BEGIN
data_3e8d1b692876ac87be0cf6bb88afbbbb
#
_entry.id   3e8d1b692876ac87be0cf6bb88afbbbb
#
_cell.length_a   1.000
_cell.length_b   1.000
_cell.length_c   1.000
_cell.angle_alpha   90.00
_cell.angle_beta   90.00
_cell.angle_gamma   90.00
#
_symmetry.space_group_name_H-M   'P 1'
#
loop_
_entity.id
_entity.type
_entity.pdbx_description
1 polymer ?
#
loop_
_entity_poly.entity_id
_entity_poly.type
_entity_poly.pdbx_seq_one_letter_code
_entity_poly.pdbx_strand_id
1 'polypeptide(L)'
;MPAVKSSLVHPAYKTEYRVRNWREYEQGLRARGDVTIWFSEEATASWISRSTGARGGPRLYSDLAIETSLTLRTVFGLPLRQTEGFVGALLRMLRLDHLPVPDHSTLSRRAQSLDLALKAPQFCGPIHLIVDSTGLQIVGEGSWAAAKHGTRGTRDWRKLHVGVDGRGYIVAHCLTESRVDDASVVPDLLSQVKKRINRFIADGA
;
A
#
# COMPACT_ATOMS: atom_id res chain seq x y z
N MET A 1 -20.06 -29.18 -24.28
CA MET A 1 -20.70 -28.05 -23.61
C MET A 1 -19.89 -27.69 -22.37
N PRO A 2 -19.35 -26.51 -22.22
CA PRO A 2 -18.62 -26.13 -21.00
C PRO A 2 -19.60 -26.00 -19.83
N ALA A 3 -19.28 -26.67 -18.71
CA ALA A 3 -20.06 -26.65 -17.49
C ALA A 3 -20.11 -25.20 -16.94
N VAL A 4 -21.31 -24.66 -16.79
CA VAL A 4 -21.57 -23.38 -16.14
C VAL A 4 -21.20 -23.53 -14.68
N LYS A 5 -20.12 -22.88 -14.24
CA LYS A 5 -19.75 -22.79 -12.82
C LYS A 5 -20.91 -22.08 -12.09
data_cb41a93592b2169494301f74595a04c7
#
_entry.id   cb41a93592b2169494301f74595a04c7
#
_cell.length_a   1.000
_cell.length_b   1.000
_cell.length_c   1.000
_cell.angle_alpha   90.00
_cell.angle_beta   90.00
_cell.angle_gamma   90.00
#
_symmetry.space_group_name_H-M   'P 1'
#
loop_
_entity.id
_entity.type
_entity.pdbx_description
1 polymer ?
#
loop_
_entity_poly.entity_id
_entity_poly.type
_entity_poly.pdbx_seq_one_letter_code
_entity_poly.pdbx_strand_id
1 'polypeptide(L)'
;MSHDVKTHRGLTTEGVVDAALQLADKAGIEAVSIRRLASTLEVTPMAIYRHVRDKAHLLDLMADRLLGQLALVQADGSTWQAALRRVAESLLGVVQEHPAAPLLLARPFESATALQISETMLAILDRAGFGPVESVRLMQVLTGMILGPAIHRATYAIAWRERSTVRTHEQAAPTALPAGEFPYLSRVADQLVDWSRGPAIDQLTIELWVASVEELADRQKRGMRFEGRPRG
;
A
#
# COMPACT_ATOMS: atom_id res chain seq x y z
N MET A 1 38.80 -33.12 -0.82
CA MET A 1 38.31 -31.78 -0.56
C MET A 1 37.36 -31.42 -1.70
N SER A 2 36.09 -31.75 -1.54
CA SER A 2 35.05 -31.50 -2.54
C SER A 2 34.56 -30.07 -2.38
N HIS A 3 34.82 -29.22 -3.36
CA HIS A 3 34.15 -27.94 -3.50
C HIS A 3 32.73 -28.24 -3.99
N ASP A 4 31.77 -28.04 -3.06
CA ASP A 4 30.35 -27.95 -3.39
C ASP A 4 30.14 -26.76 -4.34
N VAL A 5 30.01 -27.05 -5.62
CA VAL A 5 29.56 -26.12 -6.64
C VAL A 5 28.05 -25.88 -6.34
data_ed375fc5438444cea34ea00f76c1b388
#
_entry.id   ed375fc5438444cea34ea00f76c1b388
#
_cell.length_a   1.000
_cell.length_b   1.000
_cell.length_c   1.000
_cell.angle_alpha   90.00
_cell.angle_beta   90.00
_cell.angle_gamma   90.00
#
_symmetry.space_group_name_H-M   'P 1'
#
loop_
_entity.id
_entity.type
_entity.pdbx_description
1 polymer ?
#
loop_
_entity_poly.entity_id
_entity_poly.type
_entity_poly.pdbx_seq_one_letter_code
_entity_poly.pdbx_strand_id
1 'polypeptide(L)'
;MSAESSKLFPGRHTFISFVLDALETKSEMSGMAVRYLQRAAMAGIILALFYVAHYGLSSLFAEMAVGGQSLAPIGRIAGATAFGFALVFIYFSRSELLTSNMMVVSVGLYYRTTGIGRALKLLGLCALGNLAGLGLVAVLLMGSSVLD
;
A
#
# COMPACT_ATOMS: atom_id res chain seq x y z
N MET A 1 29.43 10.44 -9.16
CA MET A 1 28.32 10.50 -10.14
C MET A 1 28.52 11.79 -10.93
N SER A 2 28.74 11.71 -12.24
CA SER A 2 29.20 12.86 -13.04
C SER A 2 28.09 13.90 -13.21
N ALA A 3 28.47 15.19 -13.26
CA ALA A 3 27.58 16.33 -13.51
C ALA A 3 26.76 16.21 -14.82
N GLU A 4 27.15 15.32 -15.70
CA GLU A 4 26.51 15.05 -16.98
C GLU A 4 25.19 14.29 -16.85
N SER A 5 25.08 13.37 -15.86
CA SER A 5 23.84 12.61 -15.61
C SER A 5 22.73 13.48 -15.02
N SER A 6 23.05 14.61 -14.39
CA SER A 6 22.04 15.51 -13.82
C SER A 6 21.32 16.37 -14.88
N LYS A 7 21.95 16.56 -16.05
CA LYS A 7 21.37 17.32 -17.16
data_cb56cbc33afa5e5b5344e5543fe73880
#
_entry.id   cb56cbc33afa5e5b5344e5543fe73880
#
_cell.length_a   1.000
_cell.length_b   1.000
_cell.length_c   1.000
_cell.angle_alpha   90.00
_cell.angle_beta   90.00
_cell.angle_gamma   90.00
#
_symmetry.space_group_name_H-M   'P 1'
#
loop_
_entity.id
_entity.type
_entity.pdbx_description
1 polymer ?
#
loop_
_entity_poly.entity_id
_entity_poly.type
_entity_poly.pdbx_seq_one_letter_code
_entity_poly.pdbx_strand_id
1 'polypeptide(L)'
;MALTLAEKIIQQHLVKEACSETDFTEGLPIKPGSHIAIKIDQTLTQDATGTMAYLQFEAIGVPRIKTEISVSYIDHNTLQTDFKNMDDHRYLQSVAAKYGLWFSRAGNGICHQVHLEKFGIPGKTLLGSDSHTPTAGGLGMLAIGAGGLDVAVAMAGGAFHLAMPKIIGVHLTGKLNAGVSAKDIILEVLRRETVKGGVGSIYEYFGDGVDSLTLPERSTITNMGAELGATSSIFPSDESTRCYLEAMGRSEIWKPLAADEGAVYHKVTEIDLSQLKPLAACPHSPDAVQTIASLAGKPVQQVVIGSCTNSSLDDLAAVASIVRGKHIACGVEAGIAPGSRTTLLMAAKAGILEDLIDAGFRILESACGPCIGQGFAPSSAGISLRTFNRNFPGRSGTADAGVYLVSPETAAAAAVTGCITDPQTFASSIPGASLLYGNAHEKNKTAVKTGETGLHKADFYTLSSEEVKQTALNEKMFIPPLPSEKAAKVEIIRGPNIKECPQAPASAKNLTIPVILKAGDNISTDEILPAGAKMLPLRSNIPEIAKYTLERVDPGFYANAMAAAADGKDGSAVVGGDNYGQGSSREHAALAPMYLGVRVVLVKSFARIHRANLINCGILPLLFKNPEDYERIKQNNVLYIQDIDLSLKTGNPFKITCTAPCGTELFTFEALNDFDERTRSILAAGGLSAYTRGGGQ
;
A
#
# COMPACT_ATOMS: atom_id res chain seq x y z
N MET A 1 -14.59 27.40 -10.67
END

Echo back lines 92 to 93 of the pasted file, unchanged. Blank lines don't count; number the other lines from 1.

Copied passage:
#
_entry.id   ed375fc5438444cea34ea00f76c1b388